Hsp90 and Signal Transduction Thresholds

Our thinking about Hsp90-buffered variation centers on the idea of thresholds for the expression of phenotypes in response to continuously varying strengths of signaling through Hsp90 target pathways. The genetic interactions of Hsp90 with client proteins in signal transduction pathways demonstrate the existence of thresholds, and are easily understood in light of the large body of previous work on the evolutionarily conserved biochemical and genetic requirement for Hsp90 by specific client proteins.1-3 When Hsp90 levels are decreased by mutation or by inhibitors, signal transduction clients begin to loose activity, and the strength of target pathways becomes severely reduced.29-31 Threshold trait models were developed in the context of quantitative and population genetics and are often used to describe the genetics of human disease.32 In development, thresholds are transitions between continuous inputs and discrete outputs. Many binary cell-fate decisions are controlled by thresholds. Specific genetic interactions between Hsp90 and signaling pathways dominantly reveal phenotypic thresholds. Loss of Hsp90 function is lethal to most cells in most organisms, in Drosophila heterozygous (recessive) Hsp90 mutations dominantly enhance and suppress sensitizing (cryptic) mutations in many Hsp90 client pathways. Hsp90 heterozygotes fail to complement Cdc37 heterozygous mutations,33 suppress an over-activated phenotype of the Torso receptor tyrosine kinase,34 enhance Cdc2 mutant heterozygotes35 and enhance or suppress under- and over-activated components of the sevenless (sev) mitogen activated protein kinase (MAPK) pathway.

The well-characterized MAPK signaling pathways initiated at the Drosophila sev receptor is a model for Hsp90 interactions with signaling near trait thresholds. High-level activation of the sev pathway promotes the normal photoreceptor cell fate, while lower-level activation of the pathway results in a default nonneuronal fate and loss of a photoreceptor. This decision is an all-or-none switch; no intermediate cell-types are found. If signaling is too high or in the wrong place, extra photoreceptors are produced, giving flies a gain-of-function rough eye phenotype. A series of molecular genetic screens were instrumental in identifying the components of receptor tyrosine kinase signaling pathways. Endogenous members of the sev cascade were replaced with marginally over- or under-activated analogs and the temperature adjusted so that flies have normal or gain-of-function phenotypes.35-37 Heterozygous mutations in other components of the pathway (m/+), which are normally ‘cryptic’ recessive mutations, behave like dominant enhancer or suppressor mutations in the appropriate genetic background. Tellingly, when sev signaling is reduced toward a lower threshold, Hsp90 mutations also reduce signaling further, resulting in the loss-of-function phenotype seen with heterozygous mutations in other pathway members.35,36 Similarly, when the sev pathway is over-activated beyond an upper threshold (gain of function phenotype), heterozygous Hsp90 mutations reduce activity and restore a normal, smooth eye phenotype.38,39 The genetic interaction of Hsp90 in many client pathways shows that it can reduce signaling near thresholds for the expression of mutant phenotypes. If target pathways are sensitive to reduction of Hsp90 client functions, the same result is produced simply reducing Hsp90 activity.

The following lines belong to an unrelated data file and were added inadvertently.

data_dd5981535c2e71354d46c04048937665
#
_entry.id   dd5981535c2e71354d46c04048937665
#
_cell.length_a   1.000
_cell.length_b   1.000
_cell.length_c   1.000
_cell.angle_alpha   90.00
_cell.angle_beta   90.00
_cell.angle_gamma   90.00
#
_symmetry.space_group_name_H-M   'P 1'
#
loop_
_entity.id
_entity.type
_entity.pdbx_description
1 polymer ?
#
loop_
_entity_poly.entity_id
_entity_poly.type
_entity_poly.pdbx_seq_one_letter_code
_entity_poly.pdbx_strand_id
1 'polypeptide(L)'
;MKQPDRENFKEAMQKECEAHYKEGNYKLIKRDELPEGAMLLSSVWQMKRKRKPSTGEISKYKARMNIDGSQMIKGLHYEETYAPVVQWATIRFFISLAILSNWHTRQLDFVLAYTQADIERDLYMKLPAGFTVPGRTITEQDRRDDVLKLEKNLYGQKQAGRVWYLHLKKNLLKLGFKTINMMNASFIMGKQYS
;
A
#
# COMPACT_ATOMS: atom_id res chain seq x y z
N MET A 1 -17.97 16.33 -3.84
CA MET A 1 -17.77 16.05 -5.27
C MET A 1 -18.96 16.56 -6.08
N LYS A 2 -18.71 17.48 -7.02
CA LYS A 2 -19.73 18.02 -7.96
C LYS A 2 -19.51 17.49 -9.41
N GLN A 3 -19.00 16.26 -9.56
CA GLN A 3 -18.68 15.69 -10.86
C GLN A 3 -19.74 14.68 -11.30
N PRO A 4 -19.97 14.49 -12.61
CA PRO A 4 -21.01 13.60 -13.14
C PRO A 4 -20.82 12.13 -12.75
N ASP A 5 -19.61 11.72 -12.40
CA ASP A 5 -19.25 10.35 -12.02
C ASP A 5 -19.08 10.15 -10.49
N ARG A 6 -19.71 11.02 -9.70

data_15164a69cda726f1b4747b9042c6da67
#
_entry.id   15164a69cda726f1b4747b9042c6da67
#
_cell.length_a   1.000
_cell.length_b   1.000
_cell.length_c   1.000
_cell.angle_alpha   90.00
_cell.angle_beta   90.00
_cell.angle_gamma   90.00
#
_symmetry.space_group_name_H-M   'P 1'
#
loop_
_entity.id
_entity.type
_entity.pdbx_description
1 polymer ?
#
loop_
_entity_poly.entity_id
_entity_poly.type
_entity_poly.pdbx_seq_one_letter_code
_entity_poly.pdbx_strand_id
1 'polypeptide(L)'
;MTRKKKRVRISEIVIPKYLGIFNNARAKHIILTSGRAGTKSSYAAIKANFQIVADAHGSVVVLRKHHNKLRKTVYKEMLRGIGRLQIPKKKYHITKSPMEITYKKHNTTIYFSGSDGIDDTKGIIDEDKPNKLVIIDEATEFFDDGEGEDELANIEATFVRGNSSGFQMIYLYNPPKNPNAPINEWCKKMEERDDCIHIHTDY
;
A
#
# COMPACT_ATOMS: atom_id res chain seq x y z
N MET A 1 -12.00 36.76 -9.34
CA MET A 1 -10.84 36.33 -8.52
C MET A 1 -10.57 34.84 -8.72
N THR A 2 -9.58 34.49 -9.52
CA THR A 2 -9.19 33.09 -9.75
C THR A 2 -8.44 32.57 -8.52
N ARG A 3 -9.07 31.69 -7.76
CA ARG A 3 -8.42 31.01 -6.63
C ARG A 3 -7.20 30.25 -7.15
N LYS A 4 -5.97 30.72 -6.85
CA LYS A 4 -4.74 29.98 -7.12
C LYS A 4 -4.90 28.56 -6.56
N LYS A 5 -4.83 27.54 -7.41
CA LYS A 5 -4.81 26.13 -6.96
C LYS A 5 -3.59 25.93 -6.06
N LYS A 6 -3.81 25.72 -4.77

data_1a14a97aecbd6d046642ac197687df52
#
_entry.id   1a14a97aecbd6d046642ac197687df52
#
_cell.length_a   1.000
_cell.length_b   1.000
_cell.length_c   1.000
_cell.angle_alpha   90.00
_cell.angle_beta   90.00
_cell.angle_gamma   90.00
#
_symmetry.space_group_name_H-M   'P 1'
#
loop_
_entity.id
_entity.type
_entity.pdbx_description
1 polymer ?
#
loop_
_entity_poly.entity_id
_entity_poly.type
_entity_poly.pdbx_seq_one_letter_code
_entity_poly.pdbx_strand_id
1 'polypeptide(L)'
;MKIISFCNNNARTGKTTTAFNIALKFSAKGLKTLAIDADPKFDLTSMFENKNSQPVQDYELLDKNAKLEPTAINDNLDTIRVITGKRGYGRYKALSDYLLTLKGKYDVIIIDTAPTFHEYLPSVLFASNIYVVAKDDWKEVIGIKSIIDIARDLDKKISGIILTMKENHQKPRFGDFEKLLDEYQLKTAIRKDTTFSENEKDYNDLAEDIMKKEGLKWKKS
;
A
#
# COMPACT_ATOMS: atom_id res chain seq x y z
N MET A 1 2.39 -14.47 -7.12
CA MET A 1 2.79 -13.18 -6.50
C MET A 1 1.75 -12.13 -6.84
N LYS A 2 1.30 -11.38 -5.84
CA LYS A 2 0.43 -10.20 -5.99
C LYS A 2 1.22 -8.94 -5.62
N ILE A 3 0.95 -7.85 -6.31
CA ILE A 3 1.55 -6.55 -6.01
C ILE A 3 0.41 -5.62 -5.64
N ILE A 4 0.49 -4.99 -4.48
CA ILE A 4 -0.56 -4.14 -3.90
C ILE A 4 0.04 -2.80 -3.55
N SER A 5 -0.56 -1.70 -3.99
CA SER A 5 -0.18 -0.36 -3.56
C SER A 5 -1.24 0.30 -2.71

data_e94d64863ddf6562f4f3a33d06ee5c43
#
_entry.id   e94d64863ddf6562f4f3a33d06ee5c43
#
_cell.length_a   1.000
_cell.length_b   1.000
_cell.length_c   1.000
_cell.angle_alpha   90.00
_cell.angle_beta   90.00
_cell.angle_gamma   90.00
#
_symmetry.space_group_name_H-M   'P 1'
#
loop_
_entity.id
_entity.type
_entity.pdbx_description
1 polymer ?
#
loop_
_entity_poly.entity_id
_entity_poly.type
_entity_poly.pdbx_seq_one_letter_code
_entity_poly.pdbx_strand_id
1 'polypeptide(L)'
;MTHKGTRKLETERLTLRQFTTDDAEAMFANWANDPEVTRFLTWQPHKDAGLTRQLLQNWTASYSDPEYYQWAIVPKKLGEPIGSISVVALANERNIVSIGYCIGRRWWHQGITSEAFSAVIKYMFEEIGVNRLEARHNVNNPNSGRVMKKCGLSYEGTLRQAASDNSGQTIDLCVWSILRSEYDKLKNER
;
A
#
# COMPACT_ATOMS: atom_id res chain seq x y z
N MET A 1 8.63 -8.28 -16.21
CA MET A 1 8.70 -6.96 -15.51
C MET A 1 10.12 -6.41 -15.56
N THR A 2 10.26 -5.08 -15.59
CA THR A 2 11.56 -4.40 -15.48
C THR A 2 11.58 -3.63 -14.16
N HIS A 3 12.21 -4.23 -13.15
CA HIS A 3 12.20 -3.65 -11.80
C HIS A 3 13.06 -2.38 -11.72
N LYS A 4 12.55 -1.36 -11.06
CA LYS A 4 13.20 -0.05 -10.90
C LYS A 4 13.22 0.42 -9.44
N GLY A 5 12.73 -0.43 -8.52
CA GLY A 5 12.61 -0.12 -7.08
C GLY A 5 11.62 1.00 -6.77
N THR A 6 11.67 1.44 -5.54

The level of extrinsic or intrinsic noise in signaling and the cell sensitivity could also modulate the expression of phenotypes near signal transduction thresholds. This phenomenon is called either stochastic resonance or stochastic focusing, depending on the whether the noise is extrinsic or intrinsic, respectively. If noise is low, a low level signal may not pass the signal transduction threshold. On the contrary, if the noise is high, the same low level signal will pass the same threshold a higher fraction of the time (Fig. 2).40,41 By decreasing the “noisiness” of cellular signals, molecular chaperones would also modulate the sensitivities of signal transduction near trait thresholds. When Hsp90 is inhibited, increased developmental and/or purely environmental noise may allow normally-lower signals to pass the same sensitivity thresholds, increasing phenotypic diversity at the whole-cell, or whole-organism level.42

Figure 2. Stochastic resonance as a possible reason for chaperone-induced buffering in the diversity of developmental changes.

Figure 2

Stochastic resonance as a possible reason for chaperone-induced buffering in the diversity of developmental changes. Stochastic resonance is the phenomenon, where intrinsic or extrinsic noise helps a low level signal to surpass a signal transduction threshold. (more...)

Nonlinearity in Developmental Responses to Signal Transduction